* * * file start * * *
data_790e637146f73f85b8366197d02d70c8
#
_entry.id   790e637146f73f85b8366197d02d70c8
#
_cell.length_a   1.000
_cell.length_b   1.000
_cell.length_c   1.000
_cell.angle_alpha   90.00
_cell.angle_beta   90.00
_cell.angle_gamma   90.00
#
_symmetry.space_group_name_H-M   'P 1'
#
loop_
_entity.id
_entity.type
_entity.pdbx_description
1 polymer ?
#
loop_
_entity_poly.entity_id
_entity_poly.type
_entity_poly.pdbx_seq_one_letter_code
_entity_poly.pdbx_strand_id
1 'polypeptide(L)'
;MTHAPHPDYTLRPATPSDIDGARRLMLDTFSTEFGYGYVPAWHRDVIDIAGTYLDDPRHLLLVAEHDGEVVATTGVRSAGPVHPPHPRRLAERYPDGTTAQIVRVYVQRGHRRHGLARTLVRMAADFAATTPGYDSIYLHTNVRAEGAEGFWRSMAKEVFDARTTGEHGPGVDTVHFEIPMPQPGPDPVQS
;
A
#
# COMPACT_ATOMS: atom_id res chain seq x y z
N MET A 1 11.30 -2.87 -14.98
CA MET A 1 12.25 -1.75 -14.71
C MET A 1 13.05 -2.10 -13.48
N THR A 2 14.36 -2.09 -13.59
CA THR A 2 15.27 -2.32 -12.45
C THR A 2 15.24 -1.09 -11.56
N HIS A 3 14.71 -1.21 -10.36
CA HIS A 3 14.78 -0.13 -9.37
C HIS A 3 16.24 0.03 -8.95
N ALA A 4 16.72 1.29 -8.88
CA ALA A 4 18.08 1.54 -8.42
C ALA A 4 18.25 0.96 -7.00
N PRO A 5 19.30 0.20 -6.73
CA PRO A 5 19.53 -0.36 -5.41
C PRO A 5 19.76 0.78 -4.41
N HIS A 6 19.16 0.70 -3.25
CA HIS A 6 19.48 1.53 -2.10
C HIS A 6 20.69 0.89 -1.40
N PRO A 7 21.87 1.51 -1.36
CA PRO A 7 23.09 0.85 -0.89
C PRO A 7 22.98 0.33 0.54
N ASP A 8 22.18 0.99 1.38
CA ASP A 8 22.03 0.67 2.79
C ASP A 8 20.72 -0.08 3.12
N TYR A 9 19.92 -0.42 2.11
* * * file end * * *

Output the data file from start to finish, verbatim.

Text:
data_790e637146f73f85b8366197d02d70c8
#
_entry.id   790e637146f73f85b8366197d02d70c8
#
_cell.length_a   1.000
_cell.length_b   1.000
_cell.length_c   1.000
_cell.angle_alpha   90.00
_cell.angle_beta   90.00
_cell.angle_gamma   90.00
#
_symmetry.space_group_name_H-M   'P 1'
#
loop_
_entity.id
_entity.type
_entity.pdbx_description
1 polymer ?
#
loop_
_entity_poly.entity_id
_entity_poly.type
_entity_poly.pdbx_seq_one_letter_code
_entity_poly.pdbx_strand_id
1 'polypeptide(L)'
;MTHAPHPDYTLRPATPSDIDGARRLMLDTFSTEFGYGYVPAWHRDVIDIAGTYLDDPRHLLLVAEHDGEVVATTGVRSAGPVHPPHPRRLAERYPDGTTAQIVRVYVQRGHRRHGLARTLVRMAADFAATTPGYDSIYLHTNVRAEGAEGFWRSMAKEVFDARTTGEHGPGVDTVHFEIPMPQPGPDPVQS
;
A
#
# COMPACT_ATOMS: atom_id res chain seq x y z
N MET A 1 11.30 -2.87 -14.98
CA MET A 1 12.25 -1.75 -14.71
C MET A 1 13.05 -2.10 -13.48
N THR A 2 14.36 -2.09 -13.59
CA THR A 2 15.27 -2.32 -12.45
C THR A 2 15.24 -1.09 -11.56
N HIS A 3 14.71 -1.21 -10.36
CA HIS A 3 14.78 -0.13 -9.37
C HIS A 3 16.24 0.03 -8.95
N ALA A 4 16.72 1.29 -8.88
CA ALA A 4 18.08 1.54 -8.42
C ALA A 4 18.25 0.96 -7.00
N PRO A 5 19.30 0.20 -6.73
CA PRO A 5 19.53 -0.36 -5.41
C PRO A 5 19.76 0.78 -4.41
N HIS A 6 19.16 0.70 -3.25
CA HIS A 6 19.48 1.53 -2.10
C HIS A 6 20.69 0.89 -1.40
N PRO A 7 21.87 1.51 -1.36
CA PRO A 7 23.09 0.85 -0.89
C PRO A 7 22.98 0.33 0.54
N ASP A 8 22.18 0.99 1.38
CA ASP A 8 22.03 0.67 2.79
C ASP A 8 20.72 -0.08 3.12
N TYR A 9 19.92 -0.42 2.11